Monday, 21 July 2008

Snarky about Snarketing

Filed under: Business of Software — Jan Goyvaerts @ 14:00

Several people pointed out to me that EditPad was mentioned in issue 161 of the Windows Secrets newsletter.

I learned a new word. “Snarketing” is the contraction of “sneaky marketing”. According to the article, that includes practices such as installing “potentially unwanted software” (this politically correct term is not used in the article), hiding the freebie, automatically signing people up for subscriptions, posting fake reviews, and nagging people into buying something.

I certainly agree that some software companies try a little too hard to lure customers with free downloads that pester them into buying. But I do feel Mr. Dunn is getting a little snarky about all this. Software companies don’t give away software to make the world a better place. They give away software for various reasons, but in the end it all boils down to increasing their bottom line. As long as customers aren’t being deliberately deceived, that’s perfectly fine.

Of course the EditPad web site is designed to sell EditPad Pro. Selling EditPad Pro licenses is the only revenue we get from EditPad. I deliberately decided not to put a big “Download EditPad Lite” button front and center. Instead, the “Free EditPad Lite” link sits in the navigation bar at the left. A logical spot, and the word “free” clearly indicates where to get the free stuff, if the “lite” moniker isn’t obvious enough. And when it’s really too hard to find, there’s always Google. Search for free editpad, and feel lucky. The first hit is the one you want.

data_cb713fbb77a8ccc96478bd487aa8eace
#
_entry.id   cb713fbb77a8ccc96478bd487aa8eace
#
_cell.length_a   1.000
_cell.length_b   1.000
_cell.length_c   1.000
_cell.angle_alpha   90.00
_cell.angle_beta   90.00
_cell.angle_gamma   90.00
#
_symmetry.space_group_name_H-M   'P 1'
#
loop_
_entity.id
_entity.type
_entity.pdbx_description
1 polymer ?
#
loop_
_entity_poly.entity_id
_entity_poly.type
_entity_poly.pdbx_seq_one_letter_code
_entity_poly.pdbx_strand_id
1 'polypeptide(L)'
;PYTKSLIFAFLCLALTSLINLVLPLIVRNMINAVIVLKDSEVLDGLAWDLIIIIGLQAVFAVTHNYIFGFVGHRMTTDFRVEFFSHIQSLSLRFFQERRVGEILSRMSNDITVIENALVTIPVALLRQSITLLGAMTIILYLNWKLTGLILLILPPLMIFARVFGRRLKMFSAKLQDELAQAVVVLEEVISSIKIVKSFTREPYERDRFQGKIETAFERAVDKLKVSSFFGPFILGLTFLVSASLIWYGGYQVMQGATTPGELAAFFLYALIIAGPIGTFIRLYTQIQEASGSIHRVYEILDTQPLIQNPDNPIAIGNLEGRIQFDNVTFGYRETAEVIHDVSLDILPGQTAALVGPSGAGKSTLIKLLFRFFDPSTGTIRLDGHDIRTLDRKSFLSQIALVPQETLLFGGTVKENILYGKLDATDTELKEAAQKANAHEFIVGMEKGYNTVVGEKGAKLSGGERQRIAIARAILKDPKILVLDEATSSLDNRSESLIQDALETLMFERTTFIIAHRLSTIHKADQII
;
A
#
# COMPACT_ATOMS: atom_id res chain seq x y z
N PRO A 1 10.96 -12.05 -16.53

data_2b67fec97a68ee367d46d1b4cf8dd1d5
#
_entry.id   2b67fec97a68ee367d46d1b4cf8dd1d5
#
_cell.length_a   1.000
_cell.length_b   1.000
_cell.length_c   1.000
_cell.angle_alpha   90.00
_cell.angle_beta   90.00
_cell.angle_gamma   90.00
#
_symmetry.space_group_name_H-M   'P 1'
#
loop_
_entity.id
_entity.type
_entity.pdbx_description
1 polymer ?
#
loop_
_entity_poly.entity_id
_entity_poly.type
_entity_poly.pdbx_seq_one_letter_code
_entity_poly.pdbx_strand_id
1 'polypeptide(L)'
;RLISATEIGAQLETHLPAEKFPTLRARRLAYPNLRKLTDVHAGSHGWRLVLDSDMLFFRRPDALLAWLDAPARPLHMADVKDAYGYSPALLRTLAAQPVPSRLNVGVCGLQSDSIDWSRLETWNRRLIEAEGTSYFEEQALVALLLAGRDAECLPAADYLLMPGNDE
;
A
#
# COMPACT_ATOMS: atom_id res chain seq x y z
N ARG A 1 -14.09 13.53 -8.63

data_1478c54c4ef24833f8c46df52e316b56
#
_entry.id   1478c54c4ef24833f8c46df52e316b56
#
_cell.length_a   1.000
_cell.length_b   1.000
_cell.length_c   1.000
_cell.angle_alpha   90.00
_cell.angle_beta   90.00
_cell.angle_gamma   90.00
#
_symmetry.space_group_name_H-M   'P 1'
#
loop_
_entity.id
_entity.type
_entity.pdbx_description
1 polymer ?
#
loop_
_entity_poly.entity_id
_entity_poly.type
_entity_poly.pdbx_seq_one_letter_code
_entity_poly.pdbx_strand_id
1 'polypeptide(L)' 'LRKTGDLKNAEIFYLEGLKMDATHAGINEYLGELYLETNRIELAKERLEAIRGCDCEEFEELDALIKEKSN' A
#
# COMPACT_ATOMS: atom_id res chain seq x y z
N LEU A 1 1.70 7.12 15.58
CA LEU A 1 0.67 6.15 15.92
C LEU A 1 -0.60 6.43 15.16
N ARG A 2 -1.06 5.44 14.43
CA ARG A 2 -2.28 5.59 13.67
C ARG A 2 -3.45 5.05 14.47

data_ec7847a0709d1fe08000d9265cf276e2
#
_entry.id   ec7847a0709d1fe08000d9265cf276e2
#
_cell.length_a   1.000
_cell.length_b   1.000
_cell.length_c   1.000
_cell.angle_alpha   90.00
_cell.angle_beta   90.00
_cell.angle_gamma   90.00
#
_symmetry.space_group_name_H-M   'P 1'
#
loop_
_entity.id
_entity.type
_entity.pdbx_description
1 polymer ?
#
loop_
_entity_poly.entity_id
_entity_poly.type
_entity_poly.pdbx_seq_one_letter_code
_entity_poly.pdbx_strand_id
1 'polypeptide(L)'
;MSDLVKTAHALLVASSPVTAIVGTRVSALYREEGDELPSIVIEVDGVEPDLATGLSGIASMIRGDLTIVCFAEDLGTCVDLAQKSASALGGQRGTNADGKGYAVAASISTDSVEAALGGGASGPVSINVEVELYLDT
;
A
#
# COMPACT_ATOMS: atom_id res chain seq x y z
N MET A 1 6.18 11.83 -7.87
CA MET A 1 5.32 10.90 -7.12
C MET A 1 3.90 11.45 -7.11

When you click the free EditPad Lite link, you’ll get a screen shot, a list of the most important features, and the download link at the bottom. Maybe Mr. Dunn doesn’t care for the screen shot or description, but I actually believe it’s good marketing to provide a clear description of the download. People should know what they’re getting without having to waste time and bandwidth to actually download the thing.

And then there’s this misconception:

It’s as if the company had no confidence in the power of the free version to sell the full version.

Without “snarketing” tactics, the free version of something has very little power to sell the full version. Though there are certainly EditPad Lite users who later on purchase EditPad Pro, it’s not EditPad Lite but the free trial download of EditPad Pro that is designed to sell EditPad Pro. During the “new economy” of last century’s internet boom, everybody was going to get rich giving away free stuff. Well, the world doesn’t work that way. People don’t come looking for free stuff with their wallets in their hands. Be good and charge for it is a much better model. Next time I’ll talk about why we do make EditPad Lite available for free.

But I really just wanted to point out the irony of sneaking in a link to a paid newsletter in a free article about sneaky marketing:

For more on this type of snarketing, see Susan Bradley’s Mar. 27 Patch Watch column in the paid version of the newsletter.

Or that the fact that the “EditPad” link actually points to:


They’re tracking you! How sneaky!

I don’t care about the paid link or the tracking link. But if you’re going to accuse me of having a black pot, polish your kettle first.

1 Comment

  1. […] promised in my previous post, today I’ll discuss the business reasons for publishing, or not publishing, a free version of […]

    Pingback by The Economics of Free Lite Versions - Micro-ISV.asia — Thursday, 24 July 2008 @ 18:52

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